The Shoulder Girdle with Mark Finch, CHCH, 17+18 Feb, 2018

In this two day class you’ll learn principles and skills taught in my Integrative Myofascial Series.

Assessment and clinical reasoning skills help you determine where to treat, a skill that is vital to clinical efficiency and effectiveness.

The treatment techniques I teach on this course and the Series are derived from my background in Structural Integration, Massage Therapy and Visceral Manipulation.

You’ll leave with new techniques that you can apply immediately and assessment
principles to keep you thinking.

Check out some of Mark’s videos – a preview on pain science, release theory, some technique, and anatomy!

Enroll here for discount

Continue reading The Shoulder Girdle with Mark Finch, CHCH, 17+18 Feb, 2018

Check out Beth Beauchamp’s new MFR website!

My new website is LIVE!

I am delighted to have my new dedicated MFR training website up and running.  Check out all the wonderful things that are now available through this site:– More information about MFR and its benefits
– Articles, Testimonials & Videomonials about working with fascia and my courses
– Course details of what you will learn and what will be covered in each class
– For participants – details on the venue and how to prepare for courses
– Easy and fluid registration
Beth Beauchamp was trained in the United States and holds a degree in Medical Massage Therapy.
She has been working with Myofascial Release Therapy for over 15 years and training since 2008.
Beth is also a Certified BodyTalk Practitioner.

Myofascial Release Therapy Training

Myofascial Release Therapy is a very effective technique in creating powerful change in the body. These courses will change how you look at the body and how it functions.MT posterior neck 1 (111)

Participants will learn the anatomy and physiology of fascia, understanding that fascia is one continuous web of connective tissue that encases and connects everything in the body.

It wraps every bone, organ, muscle, blood vessel and nerve; and is involved with every action in the body right down to the cellular level.

Students will learn what causes fascial dysfunction resulting in restrictions, pain, range of motion limitations and strain in the body.

Benefits of the technique for specific medical conditions will be reviewed and the consciousness of each area will be addressed to provide better insight as to why clients have dysfunction in specific areas of the body.

The technique will be taught to address both the superficial and deeper myofascial layers. Continue reading Myofascial Release Therapy Training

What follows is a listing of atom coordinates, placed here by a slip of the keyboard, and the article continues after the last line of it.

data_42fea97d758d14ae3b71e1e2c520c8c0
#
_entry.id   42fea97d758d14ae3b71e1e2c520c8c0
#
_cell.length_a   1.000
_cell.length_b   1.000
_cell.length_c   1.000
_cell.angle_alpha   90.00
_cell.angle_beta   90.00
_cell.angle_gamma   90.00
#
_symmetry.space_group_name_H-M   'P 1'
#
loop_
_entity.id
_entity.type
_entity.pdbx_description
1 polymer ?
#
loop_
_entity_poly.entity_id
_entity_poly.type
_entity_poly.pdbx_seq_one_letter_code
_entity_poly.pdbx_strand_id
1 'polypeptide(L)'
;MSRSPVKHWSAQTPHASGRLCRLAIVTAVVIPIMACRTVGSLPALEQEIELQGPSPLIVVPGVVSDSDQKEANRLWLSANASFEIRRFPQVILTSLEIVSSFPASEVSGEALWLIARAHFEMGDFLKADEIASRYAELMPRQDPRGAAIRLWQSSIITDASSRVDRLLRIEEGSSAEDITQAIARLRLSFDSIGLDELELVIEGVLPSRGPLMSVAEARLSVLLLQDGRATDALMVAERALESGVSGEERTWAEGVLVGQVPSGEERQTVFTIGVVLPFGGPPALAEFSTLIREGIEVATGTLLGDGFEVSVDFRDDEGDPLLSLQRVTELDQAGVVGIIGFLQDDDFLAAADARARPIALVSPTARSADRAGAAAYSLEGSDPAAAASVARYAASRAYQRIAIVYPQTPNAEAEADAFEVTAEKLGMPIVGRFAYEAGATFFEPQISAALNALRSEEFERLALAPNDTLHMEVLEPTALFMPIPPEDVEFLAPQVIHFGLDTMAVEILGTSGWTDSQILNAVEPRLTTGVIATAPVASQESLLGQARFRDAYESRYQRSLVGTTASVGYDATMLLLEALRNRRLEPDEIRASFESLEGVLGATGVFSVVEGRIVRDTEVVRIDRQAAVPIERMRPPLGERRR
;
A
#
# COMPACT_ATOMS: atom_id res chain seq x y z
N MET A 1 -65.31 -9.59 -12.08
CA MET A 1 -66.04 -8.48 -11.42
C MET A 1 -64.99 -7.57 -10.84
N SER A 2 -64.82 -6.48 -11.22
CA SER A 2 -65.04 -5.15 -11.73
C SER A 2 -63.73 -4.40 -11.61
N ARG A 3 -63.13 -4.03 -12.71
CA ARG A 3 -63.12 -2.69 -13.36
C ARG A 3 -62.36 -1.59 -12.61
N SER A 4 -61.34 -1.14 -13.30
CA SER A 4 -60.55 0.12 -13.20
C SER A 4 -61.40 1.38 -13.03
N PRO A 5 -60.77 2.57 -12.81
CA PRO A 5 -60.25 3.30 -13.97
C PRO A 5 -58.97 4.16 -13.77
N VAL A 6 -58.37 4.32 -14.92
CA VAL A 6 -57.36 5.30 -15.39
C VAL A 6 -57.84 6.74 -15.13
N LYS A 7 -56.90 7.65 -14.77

TIP 335 – ROM Hip Horizontal Abd Supine

TIP 335 – ROM Hip Horizontal Abduction

Alternative Procedure – Perform Supine

This position is advatageous if there are problems with the hip lexors


  • Supine, hip and knee flexed to 90o


  • Gently stabilize the knee to prevent uncontrolled movement
  • Ask the client to bring the thigh away from the midline
  • Start the motion for the client to indicate which way to move

Nota Bene

  • In this position the horizontal flexors (=adductors) of the hip are likely to control horizontal extension as they have to decelerate the weight of the thigh
  • So remember that in this position it is mainly the hip horizontal flexors you will get information about TIP



TIP 293 – ROM Measurements

In most joints angular measurements lend themselves well for assessing the degrees of movement restriction. The degree of motion can often be gauged quickly or a goniometer can be employed to measure the degrees of motion more precisely.

Sometimes other means of measurements come in handy, like in case of flexion of the spine, measuring distances can be quicker and easier.

Flexion of the spine practically is a combined movement of (cervical,) thoracic, lumbar spine and hip flexion.

It is much easier recorded as the distance between the fingers and the toes than it is in degrees as movement occurs in so many places.

Care has to be taken however to establish where the movement occurs!

In the case of multiple joint movement the end result of the movement may look desirable but closer inspection might show that the movement does not occur in the designated areas but rather that other areas compensate for the lack of movement by overstretching.

Getting back to that example of flexion of the spine short lumbar erectors might lead to overstretching in the upper thoracic area – the end result (being able to touch ones toes) might look fine but the flexion occurs in the wrong areas.


TIP 325 – ROM Hip Lateral Rotation Alternative

TIP 325 – ROM Hip Lateral Rotation

Alternative Procedure 2


  • Prone
  • Knee in 900 flexion


  • Ask the client to bring the foot inwards for lateral rotation
  • Start the motion for the client or tap against the outside of the heel to indicate which way to move

Nota Bene

  • Alternative procedure 2 does not lend itself well to AROM as the weight of the lower leg is moving away medially from the rotational axis it will contribute to increase the speed of rotation
  • The medial rotators will then engage to decelerate lateral rotation